Before Geo Bustamante could even tell his husband that he would be competing on “Survivor,” Bustamante had already auditioned, been named an alternate, officially cast and traveled to Fiji for filming and back.
His spouse of seven years, who serves in the Air Force, was deployed to Africa at the same time.
“He supports me 100% on everything I do … and I support him 100% on his job, too,” said Bustamante, who has been watching “Survivor” for roughly a decade.
As a military spouse, Bustamante said he has had to learn to adapt to new cultures – something that would become an advantage on the show competing alongside and against 17 other “castaways.” The 43rd iteration of “Survivor” premieres Sept. 21 on CBS and Global.
“My experience as a military spouse has been honestly amazing because I’m the type of person, I like to experience new things, I like to adapt to new things,” he said.
For the past year and a half, Bustamante and his husband have been stationed in Hawaii, where Bustamante said everyone is “a little more in touch with nature.”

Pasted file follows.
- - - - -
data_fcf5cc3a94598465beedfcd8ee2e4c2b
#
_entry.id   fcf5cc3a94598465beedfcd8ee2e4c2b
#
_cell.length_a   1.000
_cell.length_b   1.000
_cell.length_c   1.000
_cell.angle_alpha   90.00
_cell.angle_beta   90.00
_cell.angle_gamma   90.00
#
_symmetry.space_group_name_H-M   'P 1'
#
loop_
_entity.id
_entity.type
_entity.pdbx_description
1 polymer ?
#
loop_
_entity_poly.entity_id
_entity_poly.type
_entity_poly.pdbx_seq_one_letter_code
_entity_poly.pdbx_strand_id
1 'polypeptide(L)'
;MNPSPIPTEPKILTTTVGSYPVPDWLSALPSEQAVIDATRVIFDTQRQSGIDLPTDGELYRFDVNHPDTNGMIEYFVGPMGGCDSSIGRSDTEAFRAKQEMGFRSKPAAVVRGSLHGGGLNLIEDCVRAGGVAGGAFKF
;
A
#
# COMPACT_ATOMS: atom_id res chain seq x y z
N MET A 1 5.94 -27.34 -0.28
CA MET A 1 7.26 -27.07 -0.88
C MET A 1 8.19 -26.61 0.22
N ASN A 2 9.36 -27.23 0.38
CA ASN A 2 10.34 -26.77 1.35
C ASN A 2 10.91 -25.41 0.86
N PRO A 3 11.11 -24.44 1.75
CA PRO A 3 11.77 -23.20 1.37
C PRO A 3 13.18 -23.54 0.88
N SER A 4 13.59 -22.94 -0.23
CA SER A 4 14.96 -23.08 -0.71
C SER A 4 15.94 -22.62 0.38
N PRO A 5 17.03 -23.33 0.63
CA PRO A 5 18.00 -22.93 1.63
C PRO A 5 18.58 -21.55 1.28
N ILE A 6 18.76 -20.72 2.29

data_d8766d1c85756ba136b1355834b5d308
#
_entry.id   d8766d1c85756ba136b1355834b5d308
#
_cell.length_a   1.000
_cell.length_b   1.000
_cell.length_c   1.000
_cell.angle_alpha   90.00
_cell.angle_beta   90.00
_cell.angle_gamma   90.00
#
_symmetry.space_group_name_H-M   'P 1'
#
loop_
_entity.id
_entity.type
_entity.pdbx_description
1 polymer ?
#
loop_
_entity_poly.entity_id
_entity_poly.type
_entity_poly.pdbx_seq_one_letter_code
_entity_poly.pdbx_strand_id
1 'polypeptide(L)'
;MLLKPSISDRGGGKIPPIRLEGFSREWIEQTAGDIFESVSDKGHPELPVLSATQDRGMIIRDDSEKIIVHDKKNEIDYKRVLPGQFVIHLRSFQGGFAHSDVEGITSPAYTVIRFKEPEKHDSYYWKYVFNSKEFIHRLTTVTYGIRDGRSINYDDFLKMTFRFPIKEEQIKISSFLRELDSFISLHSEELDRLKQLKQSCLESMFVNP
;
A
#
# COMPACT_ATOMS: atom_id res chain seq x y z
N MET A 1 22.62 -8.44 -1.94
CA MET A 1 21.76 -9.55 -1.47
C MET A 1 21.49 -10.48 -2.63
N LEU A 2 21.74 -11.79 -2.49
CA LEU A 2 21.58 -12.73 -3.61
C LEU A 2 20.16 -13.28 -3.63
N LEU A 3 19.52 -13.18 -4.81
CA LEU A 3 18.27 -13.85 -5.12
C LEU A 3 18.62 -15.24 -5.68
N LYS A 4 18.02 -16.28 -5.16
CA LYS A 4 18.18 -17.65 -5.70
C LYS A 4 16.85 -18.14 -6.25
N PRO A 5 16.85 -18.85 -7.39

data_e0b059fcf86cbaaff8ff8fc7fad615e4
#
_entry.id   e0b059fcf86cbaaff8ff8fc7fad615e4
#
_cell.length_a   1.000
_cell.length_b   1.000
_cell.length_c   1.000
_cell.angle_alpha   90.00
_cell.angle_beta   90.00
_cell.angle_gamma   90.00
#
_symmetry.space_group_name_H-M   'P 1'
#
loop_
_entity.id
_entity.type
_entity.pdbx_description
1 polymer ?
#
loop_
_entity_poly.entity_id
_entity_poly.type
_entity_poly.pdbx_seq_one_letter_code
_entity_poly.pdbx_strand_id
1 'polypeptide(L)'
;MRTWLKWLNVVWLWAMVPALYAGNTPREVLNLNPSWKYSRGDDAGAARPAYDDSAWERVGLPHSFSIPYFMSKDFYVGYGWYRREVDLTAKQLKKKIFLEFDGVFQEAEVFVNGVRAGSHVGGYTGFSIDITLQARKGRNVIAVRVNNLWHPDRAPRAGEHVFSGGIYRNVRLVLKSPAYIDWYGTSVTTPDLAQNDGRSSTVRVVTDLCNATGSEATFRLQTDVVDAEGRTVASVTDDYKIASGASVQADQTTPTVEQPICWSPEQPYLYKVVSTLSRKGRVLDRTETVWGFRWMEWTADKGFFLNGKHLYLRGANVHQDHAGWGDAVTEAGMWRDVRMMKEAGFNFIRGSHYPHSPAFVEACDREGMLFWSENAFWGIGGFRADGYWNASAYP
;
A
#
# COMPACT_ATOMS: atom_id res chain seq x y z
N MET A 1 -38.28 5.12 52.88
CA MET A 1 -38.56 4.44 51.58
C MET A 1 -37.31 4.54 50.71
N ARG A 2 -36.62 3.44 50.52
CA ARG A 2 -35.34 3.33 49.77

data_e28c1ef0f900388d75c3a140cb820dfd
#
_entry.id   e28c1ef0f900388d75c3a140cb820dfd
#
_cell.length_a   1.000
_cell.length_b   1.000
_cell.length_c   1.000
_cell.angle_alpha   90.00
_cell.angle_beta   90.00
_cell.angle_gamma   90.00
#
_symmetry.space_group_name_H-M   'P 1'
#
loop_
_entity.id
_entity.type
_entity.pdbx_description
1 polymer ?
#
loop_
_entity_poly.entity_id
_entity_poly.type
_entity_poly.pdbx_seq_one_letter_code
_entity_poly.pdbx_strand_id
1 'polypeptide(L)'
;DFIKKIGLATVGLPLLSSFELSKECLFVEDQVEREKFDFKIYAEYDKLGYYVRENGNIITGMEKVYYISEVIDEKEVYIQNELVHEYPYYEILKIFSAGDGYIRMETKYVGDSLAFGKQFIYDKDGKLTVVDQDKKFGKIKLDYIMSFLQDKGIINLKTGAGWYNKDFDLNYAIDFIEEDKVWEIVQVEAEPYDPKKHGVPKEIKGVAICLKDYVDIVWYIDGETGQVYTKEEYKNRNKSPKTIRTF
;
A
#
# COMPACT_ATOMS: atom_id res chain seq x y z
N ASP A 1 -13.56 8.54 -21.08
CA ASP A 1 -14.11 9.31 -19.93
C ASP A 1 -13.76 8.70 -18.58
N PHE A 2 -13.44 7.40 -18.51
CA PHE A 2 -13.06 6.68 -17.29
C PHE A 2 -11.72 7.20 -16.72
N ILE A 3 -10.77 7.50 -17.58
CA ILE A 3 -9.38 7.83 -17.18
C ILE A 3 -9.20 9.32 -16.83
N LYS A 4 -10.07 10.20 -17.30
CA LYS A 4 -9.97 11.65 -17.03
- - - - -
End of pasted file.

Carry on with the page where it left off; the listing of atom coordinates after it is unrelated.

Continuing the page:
“It has allowed me to go on hikes, diving … In a way that has been preparing me to take that challenge to be on the show as well,” he said.
It was during a COVID-19-pandemic watch of the show that Bustamante made the choice, after years of being a fan, to audition.
“I decided to just go for it and challenge myself,” Bustamante said, “challenge my nerves, me being shy.”
While he’s nervous to see himself on TV – a first for him – he said it’s also exciting for viewers to see someone like him – a gay, Latino immigrant – reflected in the cast, like he did as a fan.
“Seeing people like me who have an accent … [or are] not necessarily the biggest or the strongest, that motivated me to go for it,” he said. “So don’t be afraid, you can shine as bright as anybody out there.”
As a self-proclaimed “Survivor” super fan, Bustamante said his time on the show was “the most amazing experience.” One he struggled to put into words.
“When I was young, I used to be homeless and I grew up in a very poor area in the ghetto … Now I get to be on my favorite TV show,” he said. “You should never give up on your dreams.”